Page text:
Application of Connectors

Connectors (shackles, quicklinks and carabiners) are what hold slackline rigs together. They are an integral part of the system and it is important that every serious slackliner learn their purpose, limitations, ratings and the differences between Working Load Limit (WLL), the Minimum Breaking Strength (MBS),  Safety Factor (SF) and the little known about Design Factor (DF). The following section will discuss what all these acronyms mean, why they are important to know and how they are applied to the connectors. We’ll also go over the different types of connectors and how they are used. It's worth noting before we get too deep into things that different industries use these terms in slightly different ways depending on the connector. This article is an attempt to simplify these ideas so they are more commonly known within the slackline community.

All sorts of connectors! What are they all used for?

All sorts of connectors! What are they all used for?

Understanding Connectors and Their Ratings

The important acronyms regarding connectors are WLL, MBS, SF and DF:

  • Working Load Limit (WLL): tells you the maximum load that should apply to the connector no matter what the industry or activity during normal use.
  • Minimum Breaking Strength (MBS): tells you the lowest load the connector should break at given a 3 sigma testing protocol.
  • Safety Factor (SF): can be stated by the industry and is a factor derived from the MBS, for slacklining we use 5:1.
  • Design Factor (DF): similar to the Safety Factor but it is a factor stated by the gear manufacturer. SlackTech uses a 5:1 DF when creating gear to align with industry standards. It can also tell you how many times higher the MBS is over the WLL.

It is critical to know these numbers because of the phenomena of material fatigue. To illustrate this concept, imagine your ear has a Minimum Breaking Strength (MBS) of 7 pounds and a Design Factor (DF) of 7, this means your ear will have a Working Load Limit (WLL) of 1 pound as stated by the creator. If I yank outward on your ear with seven pounds or more of force, it will probably tear off rather quickly. Maybe it will take a little bit more load because the maker of your body wanted to be on the safe side, but it will probably pop off at or just above 7 pounds. However, if the load were to stay lower than one pound, no trauma happen. I can pull on it as many times as possible and nothing will happen. Your ear was designed to handle, with ease, anything 1 pound and under. But, if I were to repeatedly pull in between a 1 and 7 pound load, it will hold the first time, but eventually, after enough cycles it will tear off. The tissue would suffer from being repeatedly loaded over the WLL, become “fatigued” and fail at a lower threshold than the MBS. We can apply this ear concept to the types of connectors used in a slackline system. But really, it comes down to the same thing: If you pull on something with too high of a load enough times, it will fail.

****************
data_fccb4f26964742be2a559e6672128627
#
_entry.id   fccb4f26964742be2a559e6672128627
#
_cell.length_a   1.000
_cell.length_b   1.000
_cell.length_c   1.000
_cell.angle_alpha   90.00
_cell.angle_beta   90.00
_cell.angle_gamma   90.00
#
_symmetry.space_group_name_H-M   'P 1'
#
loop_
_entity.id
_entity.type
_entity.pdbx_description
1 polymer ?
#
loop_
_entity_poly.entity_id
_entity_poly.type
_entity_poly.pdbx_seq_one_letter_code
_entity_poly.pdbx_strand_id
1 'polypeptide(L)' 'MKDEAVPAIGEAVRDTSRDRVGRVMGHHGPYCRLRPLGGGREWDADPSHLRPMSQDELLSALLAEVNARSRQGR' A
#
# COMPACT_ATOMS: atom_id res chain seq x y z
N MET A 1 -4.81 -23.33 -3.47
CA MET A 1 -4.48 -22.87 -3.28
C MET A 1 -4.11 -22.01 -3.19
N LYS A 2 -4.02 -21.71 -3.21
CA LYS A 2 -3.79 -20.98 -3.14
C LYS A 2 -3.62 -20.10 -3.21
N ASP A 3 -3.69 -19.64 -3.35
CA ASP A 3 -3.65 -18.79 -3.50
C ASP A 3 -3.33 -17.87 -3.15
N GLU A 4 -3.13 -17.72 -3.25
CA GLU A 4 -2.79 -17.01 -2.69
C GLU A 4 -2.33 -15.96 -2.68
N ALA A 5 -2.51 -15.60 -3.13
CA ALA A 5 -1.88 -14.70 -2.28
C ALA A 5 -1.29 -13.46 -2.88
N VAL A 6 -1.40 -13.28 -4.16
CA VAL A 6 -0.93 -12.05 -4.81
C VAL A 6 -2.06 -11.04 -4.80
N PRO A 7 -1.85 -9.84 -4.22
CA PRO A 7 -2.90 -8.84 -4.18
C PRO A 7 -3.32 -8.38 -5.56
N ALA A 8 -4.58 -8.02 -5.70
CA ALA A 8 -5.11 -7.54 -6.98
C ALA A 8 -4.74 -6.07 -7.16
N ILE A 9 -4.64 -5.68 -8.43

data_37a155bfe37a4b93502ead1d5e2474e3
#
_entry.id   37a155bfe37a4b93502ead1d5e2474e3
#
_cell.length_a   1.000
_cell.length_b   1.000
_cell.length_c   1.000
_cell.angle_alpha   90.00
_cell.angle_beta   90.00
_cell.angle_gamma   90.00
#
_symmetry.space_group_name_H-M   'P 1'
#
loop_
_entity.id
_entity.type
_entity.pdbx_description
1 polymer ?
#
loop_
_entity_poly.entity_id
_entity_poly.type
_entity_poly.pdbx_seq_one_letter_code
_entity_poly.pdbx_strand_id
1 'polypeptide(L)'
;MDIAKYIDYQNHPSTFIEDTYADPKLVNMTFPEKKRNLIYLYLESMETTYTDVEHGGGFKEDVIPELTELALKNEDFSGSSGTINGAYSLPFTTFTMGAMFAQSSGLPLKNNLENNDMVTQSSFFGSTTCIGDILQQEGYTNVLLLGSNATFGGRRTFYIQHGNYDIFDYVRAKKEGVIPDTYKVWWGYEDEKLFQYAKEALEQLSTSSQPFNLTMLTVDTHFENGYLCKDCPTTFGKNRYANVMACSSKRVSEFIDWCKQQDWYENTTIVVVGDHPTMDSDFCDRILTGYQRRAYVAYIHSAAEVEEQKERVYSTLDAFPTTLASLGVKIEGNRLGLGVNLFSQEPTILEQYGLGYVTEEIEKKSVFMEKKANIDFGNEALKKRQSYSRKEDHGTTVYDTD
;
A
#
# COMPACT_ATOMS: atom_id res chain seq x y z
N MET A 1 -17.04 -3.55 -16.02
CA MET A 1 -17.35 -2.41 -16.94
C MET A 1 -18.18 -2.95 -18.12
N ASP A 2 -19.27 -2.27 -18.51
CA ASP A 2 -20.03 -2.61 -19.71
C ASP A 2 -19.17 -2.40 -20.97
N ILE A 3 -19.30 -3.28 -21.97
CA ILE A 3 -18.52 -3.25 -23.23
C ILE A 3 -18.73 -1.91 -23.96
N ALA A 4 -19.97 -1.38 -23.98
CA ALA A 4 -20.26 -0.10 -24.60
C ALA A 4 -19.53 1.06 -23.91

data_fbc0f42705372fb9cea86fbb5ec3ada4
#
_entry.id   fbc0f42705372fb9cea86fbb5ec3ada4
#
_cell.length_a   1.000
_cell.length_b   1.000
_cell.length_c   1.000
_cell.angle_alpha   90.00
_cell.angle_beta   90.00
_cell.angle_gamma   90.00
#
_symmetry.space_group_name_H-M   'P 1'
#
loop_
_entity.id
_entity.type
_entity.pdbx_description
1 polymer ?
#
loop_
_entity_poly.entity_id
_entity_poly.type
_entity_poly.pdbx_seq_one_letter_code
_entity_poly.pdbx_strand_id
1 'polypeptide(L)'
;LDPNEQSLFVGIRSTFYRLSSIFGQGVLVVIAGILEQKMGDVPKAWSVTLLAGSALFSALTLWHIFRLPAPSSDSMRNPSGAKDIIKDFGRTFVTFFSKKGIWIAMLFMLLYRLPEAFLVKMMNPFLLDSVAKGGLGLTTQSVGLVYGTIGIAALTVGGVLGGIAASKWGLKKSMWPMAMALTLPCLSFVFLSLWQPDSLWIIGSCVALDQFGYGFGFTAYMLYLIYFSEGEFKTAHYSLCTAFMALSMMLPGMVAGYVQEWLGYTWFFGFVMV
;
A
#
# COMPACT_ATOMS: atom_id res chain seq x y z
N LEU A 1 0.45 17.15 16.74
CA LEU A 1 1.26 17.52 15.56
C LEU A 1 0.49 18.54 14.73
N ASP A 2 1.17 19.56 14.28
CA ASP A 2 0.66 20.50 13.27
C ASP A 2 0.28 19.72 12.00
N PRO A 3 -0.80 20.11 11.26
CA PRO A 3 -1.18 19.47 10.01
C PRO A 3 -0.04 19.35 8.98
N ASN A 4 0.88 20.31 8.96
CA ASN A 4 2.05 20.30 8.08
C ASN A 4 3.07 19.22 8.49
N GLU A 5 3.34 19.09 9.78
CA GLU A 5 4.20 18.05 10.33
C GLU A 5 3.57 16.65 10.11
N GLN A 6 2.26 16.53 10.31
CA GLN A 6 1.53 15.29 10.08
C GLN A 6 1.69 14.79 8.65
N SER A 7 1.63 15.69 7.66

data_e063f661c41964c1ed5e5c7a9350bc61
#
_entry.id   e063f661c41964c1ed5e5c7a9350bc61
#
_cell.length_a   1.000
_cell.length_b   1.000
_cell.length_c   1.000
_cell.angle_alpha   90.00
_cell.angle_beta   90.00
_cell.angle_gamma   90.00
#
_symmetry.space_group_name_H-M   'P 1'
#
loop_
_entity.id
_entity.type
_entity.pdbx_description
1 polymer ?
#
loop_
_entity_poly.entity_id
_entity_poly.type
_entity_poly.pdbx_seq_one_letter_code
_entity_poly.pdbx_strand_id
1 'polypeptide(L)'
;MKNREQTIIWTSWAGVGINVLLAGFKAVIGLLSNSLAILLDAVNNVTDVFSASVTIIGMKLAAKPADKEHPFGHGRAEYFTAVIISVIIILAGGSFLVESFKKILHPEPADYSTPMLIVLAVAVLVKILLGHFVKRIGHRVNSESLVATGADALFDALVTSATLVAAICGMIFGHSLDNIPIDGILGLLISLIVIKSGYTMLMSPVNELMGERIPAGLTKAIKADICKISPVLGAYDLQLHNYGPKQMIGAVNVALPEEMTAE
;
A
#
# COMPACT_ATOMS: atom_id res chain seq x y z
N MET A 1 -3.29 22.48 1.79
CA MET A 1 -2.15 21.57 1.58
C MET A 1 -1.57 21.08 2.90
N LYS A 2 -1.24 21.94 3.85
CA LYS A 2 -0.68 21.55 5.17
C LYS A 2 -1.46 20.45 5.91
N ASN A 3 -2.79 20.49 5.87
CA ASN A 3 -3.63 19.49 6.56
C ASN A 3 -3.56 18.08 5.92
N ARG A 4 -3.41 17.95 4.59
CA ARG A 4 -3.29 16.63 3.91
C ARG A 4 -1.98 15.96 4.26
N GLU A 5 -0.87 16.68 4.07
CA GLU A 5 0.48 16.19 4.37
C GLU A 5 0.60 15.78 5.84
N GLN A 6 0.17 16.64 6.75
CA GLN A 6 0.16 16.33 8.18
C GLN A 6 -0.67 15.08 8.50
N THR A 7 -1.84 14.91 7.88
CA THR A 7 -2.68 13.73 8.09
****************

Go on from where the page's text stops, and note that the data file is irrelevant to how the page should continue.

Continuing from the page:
Properly loaded Carabiner; "pin to pin"

Properly loaded Carabiner; "pin to pin"

Another reason load limits exist is because connectors are meant to be loaded in specific ways. Generally, connectors perform best when loaded on a straight axis with small metal pins. That is also how the majority of connectors are tested and how the load limits are meant to be applied. When connections are made that do not follow the intended use or loading characteristics of the connector the force can be distributed differently. Often, this can reduce the MBS of the connector if it was not intended to handle that type of load. We can apply this to the ear analogy to make it more clear: Imagine I pull on your ear with a downwards force instead of a force straight out like in the tests. It would probably tear off at a much lower force because the load is being applied in a different, unintended direction.

Material Debate: Aluminum vs Steel

There is a bit of controversy in the slackline community regarding  aluminum vs. steel. There is a lot of advice floating around the slackline community concerning these two materials, mostly it’s the idea that “aluminum should not be used in any slackline system!” 

Steel carabiner (left) and aluminum carabiner (right).

Steel carabiner (left) and aluminum carabiner (right).

Connectors are usually made from an alloy; not pure steel or pure aluminum.  These alloys are typically chosen for strength and factors like corrosion resistance, brittleness, hardness and common failure modes. Every material performs differently when loaded. Some might be more brittle and show next to no plastic deformation before breaking (meaning you will not see them bend before failure). Others might bend significantly before breaking. Generally speaking, steel alloys bend before they break while aluminum will not significantly bend before breaking, although there can be exceptions. So, what it really comes down to is using the appropriate component designed for a particular application.When in doubt simply ask the manufacturer or consult the manual the piece of gear came with.